While beloved around the world, it is one of the least well understood of world whiskies, a fact that is surprising when you consider that its manufacture is without doubt the most tightly regulated of all world whiskies. I recently made a pilgrimage to Kentucky, to tackle the Kentucky Bourbon Trail. What I learned along the way is that there’s a lot more to bourbon than the rules that govern its manufacture.

Bourbon was born in tandem with the State of Kentucky, and even today the vast majority of it comes from that state. Settlers to the new frontier were granted 400 acres of land if they built a dwelling, planted corn and remitted one acre’s worth of it to the government as tax. Many of these settlers were from Northern Europe, Scotland and Ireland, where it had been common for farmers to convert surplus grains into whiskey. Not surprisingly many of the new colonists started distilling from the word go, and some of them chose to pay the government in whiskey rather than grain.

The chief crop of the new frontier was corn, which has a much higher sugar yield than the wheat, rye or barley that the settlers would have used for distilling in their homelands. It also wasn’t possible in the 18 and 19th Centuries to produce a whiskey purely from corn, because the grain lacks the enzymes found in malted barley or rye required for fermentation. So it evolved that bourbons were made from a mash bill consisting mostly of corn, some barley (generally at least 10 per cent) and either wheat or rye for flavouring. Today bourbons must be produced from a mash bill that contains at least 51 per cent corn.

Today bourbon is matured in new American oak casks, for at least two years. The stipulation that the cask cannot be reused was a SOP to a powerful coopers union by the US Congress. This gives most bourbons an intensely toasty palate with lots of honey, vanilla and creamy tones. It also means inexpensive casks with lots of life left for the Canadian, Scottish, Japanese and Irish whiskey industries.

Kentucky’s bourbon distilleries are very guarded about their exact mash bill and the strain(s) of yeast (usually proprietary) that they employ. This is principally what gives each of the distilleries and or whiskey brands their own unique profile. Some producers, like Four Rose and Buffalo Trace, use different combinations of mash bills and yeasts to produce distinctly different bourbons with the same stills. Makers Mark distillery doesn’t include rye in its mash bills, which is the most spicy and flavourful of the grains, instead opting for red winter wheat which is much lighter and more delicate.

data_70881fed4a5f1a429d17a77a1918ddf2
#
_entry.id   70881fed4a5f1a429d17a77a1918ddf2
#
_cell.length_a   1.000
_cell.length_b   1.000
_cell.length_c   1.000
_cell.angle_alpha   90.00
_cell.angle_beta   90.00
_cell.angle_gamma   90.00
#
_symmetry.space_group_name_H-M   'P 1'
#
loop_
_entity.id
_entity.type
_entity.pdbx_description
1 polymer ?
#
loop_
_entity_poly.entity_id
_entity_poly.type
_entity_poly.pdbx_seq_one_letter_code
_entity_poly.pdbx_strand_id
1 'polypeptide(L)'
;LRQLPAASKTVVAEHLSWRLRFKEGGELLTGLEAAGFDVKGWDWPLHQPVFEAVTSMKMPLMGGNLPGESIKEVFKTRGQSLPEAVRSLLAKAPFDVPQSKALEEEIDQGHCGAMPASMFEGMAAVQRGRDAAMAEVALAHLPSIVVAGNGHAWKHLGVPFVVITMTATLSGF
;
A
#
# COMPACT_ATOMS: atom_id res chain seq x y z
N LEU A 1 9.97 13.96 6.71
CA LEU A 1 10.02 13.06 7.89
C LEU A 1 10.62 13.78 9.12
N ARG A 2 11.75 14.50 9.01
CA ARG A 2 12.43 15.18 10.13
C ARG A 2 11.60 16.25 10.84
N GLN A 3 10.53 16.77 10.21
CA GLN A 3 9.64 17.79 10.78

New distilleries making bourbon, straight rye and other types of whiskey are popping up in Kentucky and all over the United States, and existing distilleries are increasing capacity to meet demand. The bourbon industry has come a long way from the early days of sending an acre of corn back to the government in liquid form.

Try these Bourbons:

Buffalo Trace: One of the most iconic of Kentucky bourbons, it is perfect for cocktails or sipping neat and is nutty with creamy oak, lots of character and a hint of rye spices

Four Roses Single Barrel: Always a little different owing to the fact it is a single barrel bottling, this Four Roses is very fruity with spices and vanilla.

Knobb Creek: Very caramelized with vanilla and hints of rye, this nine-year-old Bourbon is produced by Jim Beam in small batches.

Maker’s 46: They take the regular delicate Makers and finish it with French oak staves to create a very smooth, spicy and fruity Bourbon.

Michter’s Small Batch: Produced in very small batches of less than 24 casks, this is a very sweet and smooth bourbon with notes of corn and drying rye.

Wild Turkey Kentucky Spirit: Another single barrel bottling, the Kentucky Spirit is an older expression at higher proof from a single cask. Caramel, dark fruits, brown sugar and toasty oak.

Woodford Reserve: This is a single malt drinker’s bourbon, triple distilled in Pot Stills it has a round full body with layers of spice, grains, vanilla and coffee bean.

By Andrew Ferguson
www.kensingtonwinemarket.com 

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